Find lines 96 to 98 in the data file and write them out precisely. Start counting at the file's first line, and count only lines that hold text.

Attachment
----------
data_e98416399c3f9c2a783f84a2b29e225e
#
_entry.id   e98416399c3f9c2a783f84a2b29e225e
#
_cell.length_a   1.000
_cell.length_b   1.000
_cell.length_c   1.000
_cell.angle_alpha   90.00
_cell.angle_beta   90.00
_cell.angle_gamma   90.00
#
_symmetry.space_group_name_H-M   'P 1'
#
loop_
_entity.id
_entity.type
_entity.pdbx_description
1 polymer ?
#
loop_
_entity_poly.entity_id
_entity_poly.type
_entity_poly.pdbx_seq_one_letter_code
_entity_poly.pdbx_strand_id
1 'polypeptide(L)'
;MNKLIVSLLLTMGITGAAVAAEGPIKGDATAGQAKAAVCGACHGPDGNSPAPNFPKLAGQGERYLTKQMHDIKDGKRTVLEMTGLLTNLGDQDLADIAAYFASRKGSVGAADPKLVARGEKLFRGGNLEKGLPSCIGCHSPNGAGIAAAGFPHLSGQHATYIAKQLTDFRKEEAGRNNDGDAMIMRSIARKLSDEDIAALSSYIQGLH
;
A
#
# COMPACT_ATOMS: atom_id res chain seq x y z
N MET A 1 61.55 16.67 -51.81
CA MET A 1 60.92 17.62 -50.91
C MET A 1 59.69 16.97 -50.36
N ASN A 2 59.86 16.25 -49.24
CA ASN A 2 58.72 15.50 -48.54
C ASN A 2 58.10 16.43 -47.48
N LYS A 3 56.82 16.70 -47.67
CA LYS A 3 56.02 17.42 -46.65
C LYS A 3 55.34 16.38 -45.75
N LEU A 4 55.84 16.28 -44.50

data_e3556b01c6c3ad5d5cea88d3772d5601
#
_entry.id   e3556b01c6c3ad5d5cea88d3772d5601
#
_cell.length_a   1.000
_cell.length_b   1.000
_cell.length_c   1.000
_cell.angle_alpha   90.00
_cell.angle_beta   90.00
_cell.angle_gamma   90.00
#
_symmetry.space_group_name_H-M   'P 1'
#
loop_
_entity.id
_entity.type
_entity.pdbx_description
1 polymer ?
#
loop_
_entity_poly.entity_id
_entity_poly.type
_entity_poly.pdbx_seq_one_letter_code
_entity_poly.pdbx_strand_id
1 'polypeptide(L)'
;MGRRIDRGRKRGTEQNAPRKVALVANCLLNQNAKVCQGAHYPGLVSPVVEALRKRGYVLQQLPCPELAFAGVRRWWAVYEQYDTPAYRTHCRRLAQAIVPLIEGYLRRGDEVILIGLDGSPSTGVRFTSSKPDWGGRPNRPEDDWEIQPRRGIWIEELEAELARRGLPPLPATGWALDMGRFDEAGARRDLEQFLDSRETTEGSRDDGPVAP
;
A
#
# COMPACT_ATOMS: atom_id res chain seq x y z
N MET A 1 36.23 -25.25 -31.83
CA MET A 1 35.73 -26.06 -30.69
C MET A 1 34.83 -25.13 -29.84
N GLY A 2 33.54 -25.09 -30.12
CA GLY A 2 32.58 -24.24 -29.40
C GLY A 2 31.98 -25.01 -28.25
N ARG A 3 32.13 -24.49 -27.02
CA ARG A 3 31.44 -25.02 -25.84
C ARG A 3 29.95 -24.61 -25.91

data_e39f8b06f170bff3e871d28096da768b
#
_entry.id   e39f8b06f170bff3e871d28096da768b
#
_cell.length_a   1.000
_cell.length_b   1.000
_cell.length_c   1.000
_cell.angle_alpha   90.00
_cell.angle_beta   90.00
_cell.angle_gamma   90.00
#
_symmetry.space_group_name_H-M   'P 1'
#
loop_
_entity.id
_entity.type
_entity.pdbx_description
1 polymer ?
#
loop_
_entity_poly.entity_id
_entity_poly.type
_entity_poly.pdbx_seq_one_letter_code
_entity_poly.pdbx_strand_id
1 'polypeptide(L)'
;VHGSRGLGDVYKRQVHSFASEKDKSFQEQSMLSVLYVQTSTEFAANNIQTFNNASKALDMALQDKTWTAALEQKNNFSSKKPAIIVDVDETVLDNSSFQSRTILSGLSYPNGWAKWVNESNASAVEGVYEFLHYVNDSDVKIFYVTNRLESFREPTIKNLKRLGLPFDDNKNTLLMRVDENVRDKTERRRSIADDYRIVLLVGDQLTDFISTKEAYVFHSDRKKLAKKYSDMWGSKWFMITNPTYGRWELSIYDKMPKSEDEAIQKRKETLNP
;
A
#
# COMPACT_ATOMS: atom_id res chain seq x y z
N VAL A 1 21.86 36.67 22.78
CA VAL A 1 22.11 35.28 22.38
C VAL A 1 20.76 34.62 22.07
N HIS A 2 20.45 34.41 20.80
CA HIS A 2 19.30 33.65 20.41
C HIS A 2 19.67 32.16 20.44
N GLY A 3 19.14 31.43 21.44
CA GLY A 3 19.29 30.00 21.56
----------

_entity.pdbx_description
1 polymer ?
#